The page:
What I'm trying to say is that the Gasol trade had to be happen in order for the Lakers to stay alive this year, but that it wouldn't have happened if Bynum hadn't gotten hurt. Now, they're looking at a 65-plus win season next year when Bynum returns full strength (and at least top-flight contender status for five seasons after that, a potential mini-dynasty if they decide to keep Lamar in the mix - he becomes a free-agent following next season and his future with the team after that is up in the air) only they're also deadly as hell right now and might win the championship without him this year (and for the record, I don't think he'll be back.)

In other words, as good as they look right now, they're not even as scary as they're gonna be yet. Terror is impending. But it wouldn't be possible if Andrew Bymum hadn't hurt his knee.

Saturday, April 19, 2008

Lakers ironic season should win Kobe MVP

It's a funny thing about MVP's. Not just in the NBA, but in every sport. Virtually every year, there's more than one guy who deserves the award. But only one can win it. And so the question becomes, Who is the most deserving, and the answer to that question is almost always subjective. A.I. won the MVP in 2001; I think pretty much everyone agreed with that pick. But since then? Tim Duncan won it in 2002; many thought Jason Kidd was flat-out robbed. Duncan won it again in 2003; many felt Kevin Garnett got hosed. Kevin did win in 2004, and most thought it was a pretty easy choice, but at the time, Bill Simmons wrote: "Tim Duncan is the best player in the league. He should always be the MVP if he's healthy. Always. Always. Always." It was a legitimate argument then, and it still is. Tim Duncan is the best all-around big man ever, and he's still in his prime. His team wins the championship every other year. And even when they don't win, they're right there in the mix. For at least the next season and maybe the next two seasons, there's still nobody I'd rather build my team around than Tim Duncan. He's the real MVP. Always is. But I digress.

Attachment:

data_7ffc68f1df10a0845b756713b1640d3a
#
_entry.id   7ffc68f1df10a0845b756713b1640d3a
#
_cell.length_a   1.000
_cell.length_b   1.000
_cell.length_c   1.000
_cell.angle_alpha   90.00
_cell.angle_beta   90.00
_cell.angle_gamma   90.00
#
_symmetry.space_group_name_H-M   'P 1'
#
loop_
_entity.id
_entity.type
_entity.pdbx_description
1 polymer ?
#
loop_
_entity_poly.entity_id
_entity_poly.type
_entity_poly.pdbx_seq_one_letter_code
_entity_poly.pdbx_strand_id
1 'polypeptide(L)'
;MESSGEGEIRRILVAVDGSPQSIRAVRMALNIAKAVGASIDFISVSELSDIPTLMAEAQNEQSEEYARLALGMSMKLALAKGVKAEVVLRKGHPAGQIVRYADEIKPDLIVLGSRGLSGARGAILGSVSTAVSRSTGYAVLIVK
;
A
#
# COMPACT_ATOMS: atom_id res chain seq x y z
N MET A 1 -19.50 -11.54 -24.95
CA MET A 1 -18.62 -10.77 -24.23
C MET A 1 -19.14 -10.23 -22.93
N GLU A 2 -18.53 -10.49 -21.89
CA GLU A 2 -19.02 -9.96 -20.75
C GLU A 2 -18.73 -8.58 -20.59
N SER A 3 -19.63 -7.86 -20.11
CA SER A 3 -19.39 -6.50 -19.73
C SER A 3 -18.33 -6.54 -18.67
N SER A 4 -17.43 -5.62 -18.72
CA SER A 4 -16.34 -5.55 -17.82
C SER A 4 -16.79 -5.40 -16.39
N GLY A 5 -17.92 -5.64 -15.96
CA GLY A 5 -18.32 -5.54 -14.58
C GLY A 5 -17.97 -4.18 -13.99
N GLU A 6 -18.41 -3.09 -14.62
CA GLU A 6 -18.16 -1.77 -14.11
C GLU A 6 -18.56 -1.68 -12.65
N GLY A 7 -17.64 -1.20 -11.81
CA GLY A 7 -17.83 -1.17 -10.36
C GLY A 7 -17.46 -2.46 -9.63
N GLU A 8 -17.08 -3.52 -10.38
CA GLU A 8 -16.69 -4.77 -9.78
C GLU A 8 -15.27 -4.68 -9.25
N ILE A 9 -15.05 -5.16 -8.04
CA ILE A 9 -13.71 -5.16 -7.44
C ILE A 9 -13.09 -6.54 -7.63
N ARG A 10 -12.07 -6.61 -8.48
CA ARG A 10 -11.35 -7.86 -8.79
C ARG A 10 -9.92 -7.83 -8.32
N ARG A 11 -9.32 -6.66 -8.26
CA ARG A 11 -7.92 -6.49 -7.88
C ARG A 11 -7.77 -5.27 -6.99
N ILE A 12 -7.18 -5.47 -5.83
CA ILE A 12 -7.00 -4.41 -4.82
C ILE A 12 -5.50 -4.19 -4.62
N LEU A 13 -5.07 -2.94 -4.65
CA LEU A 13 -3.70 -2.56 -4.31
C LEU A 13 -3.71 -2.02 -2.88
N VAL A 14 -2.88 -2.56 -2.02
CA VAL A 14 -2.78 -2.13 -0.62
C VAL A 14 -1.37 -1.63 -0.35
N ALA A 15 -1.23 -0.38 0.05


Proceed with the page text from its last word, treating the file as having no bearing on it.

Anyways, back to my original point (what was it again?) Steve Nash won in 2005, but Shaq had a very strong case himself. In 2006 Nash won again, but Kobe and LeBron could've won just as easily. Last year, Dirk got the honor for being the best player on the best team - but Nash's numbers were pretty much identical to the previous season, and he won 61 games himself. Needless to say, this isn't an exact science. And usually, there is no clear-cut winner or consensus "right" choice.